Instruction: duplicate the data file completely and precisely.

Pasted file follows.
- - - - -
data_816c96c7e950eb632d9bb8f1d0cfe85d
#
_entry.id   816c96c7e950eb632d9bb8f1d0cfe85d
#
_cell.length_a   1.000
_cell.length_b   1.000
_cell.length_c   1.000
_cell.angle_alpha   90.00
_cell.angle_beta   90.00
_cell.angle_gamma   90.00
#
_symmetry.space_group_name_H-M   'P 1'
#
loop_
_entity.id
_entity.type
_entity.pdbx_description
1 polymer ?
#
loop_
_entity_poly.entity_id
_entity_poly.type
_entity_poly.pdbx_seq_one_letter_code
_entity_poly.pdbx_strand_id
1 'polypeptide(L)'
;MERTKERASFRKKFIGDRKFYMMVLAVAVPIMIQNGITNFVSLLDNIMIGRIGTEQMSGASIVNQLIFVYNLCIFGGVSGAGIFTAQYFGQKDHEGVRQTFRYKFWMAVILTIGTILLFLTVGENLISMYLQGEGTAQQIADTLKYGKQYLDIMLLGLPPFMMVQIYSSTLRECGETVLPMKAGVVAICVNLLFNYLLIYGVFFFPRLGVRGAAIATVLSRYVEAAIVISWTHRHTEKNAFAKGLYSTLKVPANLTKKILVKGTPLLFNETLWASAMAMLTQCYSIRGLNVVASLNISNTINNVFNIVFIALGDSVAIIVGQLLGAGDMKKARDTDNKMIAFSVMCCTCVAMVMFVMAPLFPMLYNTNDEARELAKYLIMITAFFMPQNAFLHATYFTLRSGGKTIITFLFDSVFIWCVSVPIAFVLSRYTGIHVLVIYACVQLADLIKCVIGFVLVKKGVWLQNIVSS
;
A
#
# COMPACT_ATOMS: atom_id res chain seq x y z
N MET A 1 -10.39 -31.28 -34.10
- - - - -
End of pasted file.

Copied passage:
data_816c96c7e950eb632d9bb8f1d0cfe85d
#
_entry.id   816c96c7e950eb632d9bb8f1d0cfe85d
#
_cell.length_a   1.000
_cell.length_b   1.000
_cell.length_c   1.000
_cell.angle_alpha   90.00
_cell.angle_beta   90.00
_cell.angle_gamma   90.00
#
_symmetry.space_group_name_H-M   'P 1'
#
loop_
_entity.id
_entity.type
_entity.pdbx_description
1 polymer ?
#
loop_
_entity_poly.entity_id
_entity_poly.type
_entity_poly.pdbx_seq_one_letter_code
_entity_poly.pdbx_strand_id
1 'polypeptide(L)'
;MERTKERASFRKKFIGDRKFYMMVLAVAVPIMIQNGITNFVSLLDNIMIGRIGTEQMSGASIVNQLIFVYNLCIFGGVSGAGIFTAQYFGQKDHEGVRQTFRYKFWMAVILTIGTILLFLTVGENLISMYLQGEGTAQQIADTLKYGKQYLDIMLLGLPPFMMVQIYSSTLRECGETVLPMKAGVVAICVNLLFNYLLIYGVFFFPRLGVRGAAIATVLSRYVEAAIVISWTHRHTEKNAFAKGLYSTLKVPANLTKKILVKGTPLLFNETLWASAMAMLTQCYSIRGLNVVASLNISNTINNVFNIVFIALGDSVAIIVGQLLGAGDMKKARDTDNKMIAFSVMCCTCVAMVMFVMAPLFPMLYNTNDEARELAKYLIMITAFFMPQNAFLHATYFTLRSGGKTIITFLFDSVFIWCVSVPIAFVLSRYTGIHVLVIYACVQLADLIKCVIGFVLVKKGVWLQNIVSS
;
A
#
# COMPACT_ATOMS: atom_id res chain seq x y z
N MET A 1 -10.39 -31.28 -34.10